The lead notion here – that the observed points are to be adjusted individually to fit a curve (surface) of required type exactly, rather than that the curve should simply be constructed to fit the observed points as well as possible in the sense of minimizing the weighted sum of squares of the distances along some preordained direction (perhaps normal to the plane, but perhaps as in ordinary curve fitting parallel to the y axis) – we first learned from the book by Deming (1943), Statistical Adjustment of Data, but it is to be found in Whittaker & Robinson (1929), Arley & Buch (1950), Hamilton (1964, our most used reference), and doubtless widely throughout the least-squares literature. It has recently been strongly emphasized by Lybanon (1984), who gives a number of modern references. It is the only prescription that properly satisfies the least-squares conditions, whereas (a) and other analogous prescriptions are only arbitrary regressions, in (a) a normal regression onto the plane.4

We have explored the problem of least-squares adjustment of observed positions subject to anisotropic weights with the help of three Fortran programs, one for the straight line and two for the plane. In the first plane program an approximate plane is derived, coordinates are rotated as in WMC (1973), and the parameters of the plane are adjusted and the atoms moved onto it, either normally or in full accord with the least-squares condition, but in either case subject to independent anisotropic weight matrices. The other plane program, described in Appendix 3.2.1, proceeds somewhat more directly, with the help of the method of Lagrange multipliers. However, neither program has been brought to a satisfactory state for the calculation of the variances and covariances of the derived quantities.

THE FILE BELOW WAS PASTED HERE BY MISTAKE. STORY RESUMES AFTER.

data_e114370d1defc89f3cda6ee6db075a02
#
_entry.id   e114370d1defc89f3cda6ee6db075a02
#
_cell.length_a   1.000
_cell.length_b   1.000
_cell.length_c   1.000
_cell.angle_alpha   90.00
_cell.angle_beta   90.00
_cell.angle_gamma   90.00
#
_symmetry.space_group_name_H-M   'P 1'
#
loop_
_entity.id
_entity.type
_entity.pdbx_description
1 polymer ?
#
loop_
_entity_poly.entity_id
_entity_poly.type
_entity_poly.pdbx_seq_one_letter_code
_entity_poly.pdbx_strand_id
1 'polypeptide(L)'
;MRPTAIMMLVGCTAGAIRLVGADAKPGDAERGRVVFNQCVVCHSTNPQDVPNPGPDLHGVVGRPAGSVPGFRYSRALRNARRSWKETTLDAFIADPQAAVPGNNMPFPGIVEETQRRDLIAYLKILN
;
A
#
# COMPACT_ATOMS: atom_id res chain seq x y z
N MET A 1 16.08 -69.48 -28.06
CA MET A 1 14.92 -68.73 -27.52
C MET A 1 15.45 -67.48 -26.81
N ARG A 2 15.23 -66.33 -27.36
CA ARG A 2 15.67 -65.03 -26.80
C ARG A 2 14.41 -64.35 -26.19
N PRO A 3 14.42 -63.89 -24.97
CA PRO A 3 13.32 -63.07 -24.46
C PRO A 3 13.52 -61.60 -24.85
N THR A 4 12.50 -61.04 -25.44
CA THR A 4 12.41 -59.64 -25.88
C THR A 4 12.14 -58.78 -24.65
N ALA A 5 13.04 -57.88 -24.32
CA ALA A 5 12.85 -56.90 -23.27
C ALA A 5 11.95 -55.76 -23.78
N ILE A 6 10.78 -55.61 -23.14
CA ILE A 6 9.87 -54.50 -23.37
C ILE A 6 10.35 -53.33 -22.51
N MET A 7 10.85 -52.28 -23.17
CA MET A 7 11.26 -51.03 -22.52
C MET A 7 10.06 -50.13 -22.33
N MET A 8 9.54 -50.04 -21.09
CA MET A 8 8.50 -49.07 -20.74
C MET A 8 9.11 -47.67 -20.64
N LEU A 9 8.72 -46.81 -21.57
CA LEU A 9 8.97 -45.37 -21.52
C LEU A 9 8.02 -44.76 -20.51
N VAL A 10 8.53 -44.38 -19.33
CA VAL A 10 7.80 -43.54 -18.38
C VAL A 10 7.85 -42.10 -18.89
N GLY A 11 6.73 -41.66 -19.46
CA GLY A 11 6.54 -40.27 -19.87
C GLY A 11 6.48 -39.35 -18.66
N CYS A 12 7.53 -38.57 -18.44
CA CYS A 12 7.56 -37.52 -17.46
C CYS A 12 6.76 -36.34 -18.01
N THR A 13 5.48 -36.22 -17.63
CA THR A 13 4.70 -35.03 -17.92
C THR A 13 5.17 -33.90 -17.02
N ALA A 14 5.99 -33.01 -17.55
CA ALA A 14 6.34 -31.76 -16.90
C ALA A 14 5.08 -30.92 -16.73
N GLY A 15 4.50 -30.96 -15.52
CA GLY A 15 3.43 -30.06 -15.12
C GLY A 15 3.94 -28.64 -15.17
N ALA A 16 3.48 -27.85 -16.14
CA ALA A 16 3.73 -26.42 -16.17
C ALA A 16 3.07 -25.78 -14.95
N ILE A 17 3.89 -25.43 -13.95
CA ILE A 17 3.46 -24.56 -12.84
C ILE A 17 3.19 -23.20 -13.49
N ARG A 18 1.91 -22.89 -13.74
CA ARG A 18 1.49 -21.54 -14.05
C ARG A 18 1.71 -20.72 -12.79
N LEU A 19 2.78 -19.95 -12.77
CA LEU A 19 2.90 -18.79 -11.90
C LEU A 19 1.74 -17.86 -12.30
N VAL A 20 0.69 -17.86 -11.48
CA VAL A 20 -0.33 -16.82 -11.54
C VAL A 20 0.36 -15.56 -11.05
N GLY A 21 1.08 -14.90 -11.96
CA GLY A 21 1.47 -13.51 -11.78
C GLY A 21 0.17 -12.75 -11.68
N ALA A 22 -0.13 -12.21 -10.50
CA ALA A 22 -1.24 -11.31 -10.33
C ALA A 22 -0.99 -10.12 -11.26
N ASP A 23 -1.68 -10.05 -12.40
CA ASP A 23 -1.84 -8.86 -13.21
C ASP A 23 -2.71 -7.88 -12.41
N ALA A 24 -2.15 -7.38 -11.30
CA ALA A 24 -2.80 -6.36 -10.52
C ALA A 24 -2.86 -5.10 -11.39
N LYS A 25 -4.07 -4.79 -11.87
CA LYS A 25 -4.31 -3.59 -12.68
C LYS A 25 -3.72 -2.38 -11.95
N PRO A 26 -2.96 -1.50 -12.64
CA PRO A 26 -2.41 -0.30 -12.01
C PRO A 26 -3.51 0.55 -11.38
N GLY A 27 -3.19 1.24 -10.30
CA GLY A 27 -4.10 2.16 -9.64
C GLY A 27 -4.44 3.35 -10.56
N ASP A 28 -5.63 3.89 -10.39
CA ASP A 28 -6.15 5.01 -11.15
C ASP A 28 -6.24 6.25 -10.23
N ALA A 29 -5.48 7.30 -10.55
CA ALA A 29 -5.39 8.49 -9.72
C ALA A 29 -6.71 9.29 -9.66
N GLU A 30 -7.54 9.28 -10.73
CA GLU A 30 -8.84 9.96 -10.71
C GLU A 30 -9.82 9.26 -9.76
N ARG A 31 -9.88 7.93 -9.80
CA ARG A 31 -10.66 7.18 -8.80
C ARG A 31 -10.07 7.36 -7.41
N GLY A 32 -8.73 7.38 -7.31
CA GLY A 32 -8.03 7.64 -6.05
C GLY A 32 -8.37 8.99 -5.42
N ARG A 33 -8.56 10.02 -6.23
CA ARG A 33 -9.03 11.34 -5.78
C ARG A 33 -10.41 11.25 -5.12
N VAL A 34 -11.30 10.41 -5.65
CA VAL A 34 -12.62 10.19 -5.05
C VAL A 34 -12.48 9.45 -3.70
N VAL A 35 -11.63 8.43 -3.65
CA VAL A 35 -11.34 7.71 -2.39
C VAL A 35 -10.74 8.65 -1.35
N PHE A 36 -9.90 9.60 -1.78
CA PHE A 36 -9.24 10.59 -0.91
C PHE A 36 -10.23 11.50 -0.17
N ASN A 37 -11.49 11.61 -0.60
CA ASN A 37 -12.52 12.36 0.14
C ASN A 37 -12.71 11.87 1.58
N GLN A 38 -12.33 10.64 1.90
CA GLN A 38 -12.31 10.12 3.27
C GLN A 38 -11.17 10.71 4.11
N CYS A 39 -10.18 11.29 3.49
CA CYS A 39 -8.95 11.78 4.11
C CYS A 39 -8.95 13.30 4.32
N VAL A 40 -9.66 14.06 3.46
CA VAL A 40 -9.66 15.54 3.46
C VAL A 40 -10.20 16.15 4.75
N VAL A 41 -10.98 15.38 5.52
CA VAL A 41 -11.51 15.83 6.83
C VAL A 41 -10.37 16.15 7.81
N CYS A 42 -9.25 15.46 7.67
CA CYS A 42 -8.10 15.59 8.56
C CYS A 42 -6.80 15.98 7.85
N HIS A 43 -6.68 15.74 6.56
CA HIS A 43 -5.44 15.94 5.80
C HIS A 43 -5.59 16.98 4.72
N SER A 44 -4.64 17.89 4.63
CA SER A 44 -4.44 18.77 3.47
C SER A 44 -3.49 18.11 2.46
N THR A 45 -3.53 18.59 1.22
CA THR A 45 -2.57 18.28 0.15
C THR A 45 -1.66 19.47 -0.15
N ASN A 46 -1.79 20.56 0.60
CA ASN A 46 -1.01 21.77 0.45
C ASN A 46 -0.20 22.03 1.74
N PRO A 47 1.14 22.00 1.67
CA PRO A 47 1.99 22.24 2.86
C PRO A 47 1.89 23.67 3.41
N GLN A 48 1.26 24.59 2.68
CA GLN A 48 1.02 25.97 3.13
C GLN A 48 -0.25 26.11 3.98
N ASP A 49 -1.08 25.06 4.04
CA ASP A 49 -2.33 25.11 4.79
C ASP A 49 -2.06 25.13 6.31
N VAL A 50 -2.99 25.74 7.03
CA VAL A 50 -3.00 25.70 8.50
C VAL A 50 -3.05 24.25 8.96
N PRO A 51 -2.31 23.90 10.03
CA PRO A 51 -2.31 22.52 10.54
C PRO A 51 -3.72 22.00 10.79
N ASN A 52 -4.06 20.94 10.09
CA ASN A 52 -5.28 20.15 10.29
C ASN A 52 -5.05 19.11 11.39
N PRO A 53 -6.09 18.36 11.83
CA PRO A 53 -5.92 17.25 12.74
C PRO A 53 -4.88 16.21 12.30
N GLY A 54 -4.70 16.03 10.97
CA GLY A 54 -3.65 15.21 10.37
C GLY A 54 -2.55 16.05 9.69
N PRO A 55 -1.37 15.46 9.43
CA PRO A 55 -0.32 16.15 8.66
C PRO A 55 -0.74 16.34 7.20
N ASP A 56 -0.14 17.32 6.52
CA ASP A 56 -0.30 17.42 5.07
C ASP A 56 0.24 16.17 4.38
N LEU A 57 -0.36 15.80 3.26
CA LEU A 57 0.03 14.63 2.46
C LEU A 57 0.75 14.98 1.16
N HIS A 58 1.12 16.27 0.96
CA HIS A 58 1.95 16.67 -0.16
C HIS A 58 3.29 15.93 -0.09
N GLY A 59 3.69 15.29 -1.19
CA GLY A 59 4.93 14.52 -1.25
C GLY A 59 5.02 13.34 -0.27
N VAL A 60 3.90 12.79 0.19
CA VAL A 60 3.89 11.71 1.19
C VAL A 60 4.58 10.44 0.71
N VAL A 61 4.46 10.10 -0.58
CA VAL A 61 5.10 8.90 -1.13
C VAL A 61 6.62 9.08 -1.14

#### 3.2.3.1. Formulation and solution of the general Gaussian plane

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We conclude with an outline for a complete feasible solution, including interatomic weight-matrix elements. Consider atoms at observed vector positions , , designated in the following equations by , an n-by-3 array, with ; the corresponding adjusted positions denoted by the array ; n constraints (each adjusted position for adjusted' – must be on the plane), and adjustable parameters ( components and the 3 components of the vector b of reciprocal intercepts of the plane), so that the problem has degrees of freedom. The 3n-by-3n weight matrix P may be anisotropic for the separate atoms, and may include interatomic elements; it is symmetric in the sense , but will not in general be equal to . The array denotes n Lagrange multipliers, one for each atom and unrelated to the 's of Section 3.2.2; m and d still represent the direction cosines of the plane normal and the perpendicular origin-to-plane distance.